The way I perform Earworm is this. I say, "I'm going to walk over there and dance to a song as I hear it in my mind, and just by the sheer power of my dancing, and the poetry of my movement, you'll be able to tell what the song is." I then walk a few feet away, take a deep breath, and start my dance routine. It's kind of a combination of Elaine from Seinfeld meets the Carlton meets Sparkle Motion meets Zumba meets the Bartman meets Lambada: The forbidden dance (I ooze sexuality) meets the guys from the rap song in Teen Witch.

Essentially I spazz out for 20 seconds then come back breathing heavy, look in her eyes and give an upward nod of my head as if to say, "Top that." I then ask her to guess what song I was dancing to but before she can give an answer I borrow her cellphone so I can bring up the song as proof. She gives me her phone, I go into youtube and start up a song (with the volume down, for the moment) and hand her the phone back to hold between her hands.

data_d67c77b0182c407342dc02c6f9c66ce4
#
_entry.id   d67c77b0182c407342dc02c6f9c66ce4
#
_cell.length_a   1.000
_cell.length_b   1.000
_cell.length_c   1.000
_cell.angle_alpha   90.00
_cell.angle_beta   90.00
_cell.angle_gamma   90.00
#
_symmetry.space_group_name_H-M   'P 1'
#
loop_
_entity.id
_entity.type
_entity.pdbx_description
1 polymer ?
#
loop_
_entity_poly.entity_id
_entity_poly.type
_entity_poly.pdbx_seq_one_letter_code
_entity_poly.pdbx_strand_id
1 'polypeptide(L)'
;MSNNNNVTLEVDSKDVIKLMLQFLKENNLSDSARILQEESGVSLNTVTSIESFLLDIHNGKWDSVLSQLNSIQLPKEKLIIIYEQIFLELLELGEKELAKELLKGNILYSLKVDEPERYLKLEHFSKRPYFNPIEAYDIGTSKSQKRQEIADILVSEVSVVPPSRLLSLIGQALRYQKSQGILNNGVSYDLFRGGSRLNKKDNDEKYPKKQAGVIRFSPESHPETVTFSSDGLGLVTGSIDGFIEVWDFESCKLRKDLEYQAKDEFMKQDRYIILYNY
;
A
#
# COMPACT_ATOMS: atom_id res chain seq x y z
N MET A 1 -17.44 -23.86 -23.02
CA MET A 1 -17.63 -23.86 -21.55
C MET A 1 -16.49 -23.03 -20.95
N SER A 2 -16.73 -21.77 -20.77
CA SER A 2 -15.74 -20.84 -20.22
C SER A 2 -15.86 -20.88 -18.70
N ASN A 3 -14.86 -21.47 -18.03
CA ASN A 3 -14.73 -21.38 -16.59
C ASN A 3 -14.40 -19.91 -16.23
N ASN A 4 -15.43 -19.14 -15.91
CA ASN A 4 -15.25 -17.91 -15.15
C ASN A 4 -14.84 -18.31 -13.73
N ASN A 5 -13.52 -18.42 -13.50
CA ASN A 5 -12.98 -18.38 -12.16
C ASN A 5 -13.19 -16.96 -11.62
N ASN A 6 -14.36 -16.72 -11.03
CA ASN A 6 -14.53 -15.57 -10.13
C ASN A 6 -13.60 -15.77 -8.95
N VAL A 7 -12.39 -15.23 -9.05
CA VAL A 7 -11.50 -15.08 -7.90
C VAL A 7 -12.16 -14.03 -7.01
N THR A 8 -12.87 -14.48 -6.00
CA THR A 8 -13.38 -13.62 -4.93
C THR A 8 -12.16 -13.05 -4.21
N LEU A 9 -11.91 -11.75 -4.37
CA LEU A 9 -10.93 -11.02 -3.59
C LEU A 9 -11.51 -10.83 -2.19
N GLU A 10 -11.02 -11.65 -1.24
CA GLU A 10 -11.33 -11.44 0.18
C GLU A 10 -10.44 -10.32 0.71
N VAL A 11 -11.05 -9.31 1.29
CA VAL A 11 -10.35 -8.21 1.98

I have her guess what song I was dancing to. She has no idea. I press her until she finally names something.

"We Don't Have to Take Our Clothes Off by Jermaine Stewart," she finally guesses.

I smile big. "You got it," I say. Then I do a mini-replay of my dance, and emphasize a couple moves I may or may not have done and how they go with the song. 

"I'm just glad you were receptive enough to my dancing that you were able to pick up on that. Some women are intimidated by it," I tell her. "My talent is a gift from god," I say. "What I do with it is my gift back to him." I nod sagely.

"Go ahead and turn up the volume," I say.